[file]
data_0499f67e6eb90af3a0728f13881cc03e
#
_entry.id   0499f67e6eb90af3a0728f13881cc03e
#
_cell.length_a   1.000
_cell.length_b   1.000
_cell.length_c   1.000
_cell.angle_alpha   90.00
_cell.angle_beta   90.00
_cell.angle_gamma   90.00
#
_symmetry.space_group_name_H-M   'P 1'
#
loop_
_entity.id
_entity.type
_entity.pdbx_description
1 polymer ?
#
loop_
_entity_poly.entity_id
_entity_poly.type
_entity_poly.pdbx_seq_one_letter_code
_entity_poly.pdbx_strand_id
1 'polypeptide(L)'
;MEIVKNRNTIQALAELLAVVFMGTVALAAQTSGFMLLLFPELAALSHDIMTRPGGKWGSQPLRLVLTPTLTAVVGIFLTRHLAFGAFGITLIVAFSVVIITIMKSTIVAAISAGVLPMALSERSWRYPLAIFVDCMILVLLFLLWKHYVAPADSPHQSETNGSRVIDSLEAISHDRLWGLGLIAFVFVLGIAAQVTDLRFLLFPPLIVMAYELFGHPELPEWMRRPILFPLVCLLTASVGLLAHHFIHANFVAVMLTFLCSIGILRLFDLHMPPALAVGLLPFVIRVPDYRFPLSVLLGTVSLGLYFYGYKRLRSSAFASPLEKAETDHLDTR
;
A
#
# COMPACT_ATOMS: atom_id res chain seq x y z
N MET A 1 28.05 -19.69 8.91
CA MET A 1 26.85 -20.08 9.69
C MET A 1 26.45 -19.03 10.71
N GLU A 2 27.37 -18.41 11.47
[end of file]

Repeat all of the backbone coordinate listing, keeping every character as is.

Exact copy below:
data_0499f67e6eb90af3a0728f13881cc03e
#
_entry.id   0499f67e6eb90af3a0728f13881cc03e
#
_cell.length_a   1.000
_cell.length_b   1.000
_cell.length_c   1.000
_cell.angle_alpha   90.00
_cell.angle_beta   90.00
_cell.angle_gamma   90.00
#
_symmetry.space_group_name_H-M   'P 1'
#
loop_
_entity.id
_entity.type
_entity.pdbx_description
1 polymer ?
#
loop_
_entity_poly.entity_id
_entity_poly.type
_entity_poly.pdbx_seq_one_letter_code
_entity_poly.pdbx_strand_id
1 'polypeptide(L)'
;MEIVKNRNTIQALAELLAVVFMGTVALAAQTSGFMLLLFPELAALSHDIMTRPGGKWGSQPLRLVLTPTLTAVVGIFLTRHLAFGAFGITLIVAFSVVIITIMKSTIVAAISAGVLPMALSERSWRYPLAIFVDCMILVLLFLLWKHYVAPADSPHQSETNGSRVIDSLEAISHDRLWGLGLIAFVFVLGIAAQVTDLRFLLFPPLIVMAYELFGHPELPEWMRRPILFPLVCLLTASVGLLAHHFIHANFVAVMLTFLCSIGILRLFDLHMPPALAVGLLPFVIRVPDYRFPLSVLLGTVSLGLYFYGYKRLRSSAFASPLEKAETDHLDTR
;
A
#
# COMPACT_ATOMS: atom_id res chain seq x y z
N MET A 1 28.05 -19.69 8.91
CA MET A 1 26.85 -20.08 9.69
C MET A 1 26.45 -19.03 10.71
N GLU A 2 27.37 -18.41 11.47